A few weeks ago when I mentioned to my accountant that I was going to Auschwitz she said she went there in February. I thought ‘bravo’. Any person that can take on such a depressing place voluntarily at the coldest time of year deserves an accolade. But then I got to thinking – How does Auschwitz, possibly Poland’s biggest tourist attraction promote itself? The hotels around, do they have billboards or characters promoting their proximity to a death camp?
As for a promo line, here’s what I came up with, with a slight nudge and a reminder.
‘Auschwitz: You Know Why.’
We’ve all heard of it. We know the atrocities, so is there a guilt hanging over us to visit. Do we have a social or historical obligation to go?
With limited time, we visited the concentration camp Birkenau, rather than Museum Auschwitz, which Lonely Planet says is even more shocking. Admittedly, we didn’t take a guided tour that probably would have helped, but Liz said she couldn’t understand what she was doing there. Never had she felt like such a tourist as there. I also struggled to connect with it. As we know the story, maybe it seemed too much like a chance to gawk.
Realising this struggle to connect however reinforced just how lucky we both are for our upbringing and our freedom and without seeing war. We can’t even fathom the deaths of so many for absolutely no reason, even when standing on the very turf.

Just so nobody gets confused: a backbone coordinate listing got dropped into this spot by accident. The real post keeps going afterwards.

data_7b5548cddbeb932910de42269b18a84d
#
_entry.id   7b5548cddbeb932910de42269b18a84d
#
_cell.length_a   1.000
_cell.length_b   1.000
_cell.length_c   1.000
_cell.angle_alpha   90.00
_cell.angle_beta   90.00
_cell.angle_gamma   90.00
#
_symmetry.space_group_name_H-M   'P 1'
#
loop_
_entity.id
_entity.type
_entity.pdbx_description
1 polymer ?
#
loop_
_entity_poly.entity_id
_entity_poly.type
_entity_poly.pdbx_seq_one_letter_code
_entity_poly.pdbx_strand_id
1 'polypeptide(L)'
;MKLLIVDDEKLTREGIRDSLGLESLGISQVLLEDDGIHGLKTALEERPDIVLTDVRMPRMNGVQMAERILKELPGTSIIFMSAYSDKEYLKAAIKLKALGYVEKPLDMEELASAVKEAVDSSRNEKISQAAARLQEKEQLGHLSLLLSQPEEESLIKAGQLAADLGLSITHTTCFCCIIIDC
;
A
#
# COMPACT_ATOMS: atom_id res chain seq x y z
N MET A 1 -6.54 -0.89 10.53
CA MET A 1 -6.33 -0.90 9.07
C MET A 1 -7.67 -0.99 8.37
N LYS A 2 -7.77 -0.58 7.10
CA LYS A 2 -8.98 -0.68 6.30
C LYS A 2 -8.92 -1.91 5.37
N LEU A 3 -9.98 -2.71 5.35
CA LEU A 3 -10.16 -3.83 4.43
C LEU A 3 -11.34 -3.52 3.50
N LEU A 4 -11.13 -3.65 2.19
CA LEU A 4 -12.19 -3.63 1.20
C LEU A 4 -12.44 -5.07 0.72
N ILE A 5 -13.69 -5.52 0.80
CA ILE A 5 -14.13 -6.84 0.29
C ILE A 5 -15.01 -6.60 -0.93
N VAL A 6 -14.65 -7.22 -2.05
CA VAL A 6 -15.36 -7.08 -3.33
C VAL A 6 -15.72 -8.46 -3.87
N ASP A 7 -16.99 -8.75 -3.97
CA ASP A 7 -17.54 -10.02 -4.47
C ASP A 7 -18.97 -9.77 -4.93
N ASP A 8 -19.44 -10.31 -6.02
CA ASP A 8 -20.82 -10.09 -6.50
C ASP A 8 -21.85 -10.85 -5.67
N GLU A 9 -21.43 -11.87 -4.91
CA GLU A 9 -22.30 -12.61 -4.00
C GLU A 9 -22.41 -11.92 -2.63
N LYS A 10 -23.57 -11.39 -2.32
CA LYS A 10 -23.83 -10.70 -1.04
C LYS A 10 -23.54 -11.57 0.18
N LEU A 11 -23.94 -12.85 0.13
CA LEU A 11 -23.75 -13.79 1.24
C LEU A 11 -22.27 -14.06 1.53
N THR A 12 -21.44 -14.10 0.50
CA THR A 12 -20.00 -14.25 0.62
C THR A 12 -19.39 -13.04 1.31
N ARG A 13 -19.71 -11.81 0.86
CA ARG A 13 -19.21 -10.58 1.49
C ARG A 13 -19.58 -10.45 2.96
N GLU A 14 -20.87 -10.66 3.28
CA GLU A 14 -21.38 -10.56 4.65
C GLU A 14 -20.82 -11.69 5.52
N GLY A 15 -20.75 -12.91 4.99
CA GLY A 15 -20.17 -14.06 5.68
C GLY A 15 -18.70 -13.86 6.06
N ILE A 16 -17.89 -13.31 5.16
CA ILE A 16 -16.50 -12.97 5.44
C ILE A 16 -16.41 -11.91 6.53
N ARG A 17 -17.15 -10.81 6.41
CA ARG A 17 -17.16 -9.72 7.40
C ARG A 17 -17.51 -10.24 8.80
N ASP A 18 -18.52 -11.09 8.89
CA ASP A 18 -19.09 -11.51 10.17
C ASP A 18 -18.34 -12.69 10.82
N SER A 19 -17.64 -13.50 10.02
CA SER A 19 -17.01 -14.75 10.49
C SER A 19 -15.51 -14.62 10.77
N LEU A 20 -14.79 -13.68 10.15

While the barrack shacks and latrines were bleak and the barbed wire was tall and cold, all these things by no means sent the shiver down the spine as intensely as it should have.
The two most affecting things there is the railway line that enters through large gates and stops, dropping prisoners off at literally a dead end, and a near km long path of pebbles and rocks that mothers and children would have to walk to the gas chambers.
Add to all this, weather-wise we couldn’t have timed it better, or worse. Warm blue skies tempered the chilling atmosphere.
The site has primarily been left as is, with maintenance done when necessary to keep buildings going. Fencing is still high and the buildings are creaking and creepy but the grass is green and contrary to popular myth, birds do fly over top (I always pictured a dozen or so crows on the freedom side of the fence daring each other to take flight).
As our first real stop on our tour of Eastern Europe, it certainly wouldn’t be our only war themed one, in fact the war stories and crimes against humanity would just get more recent.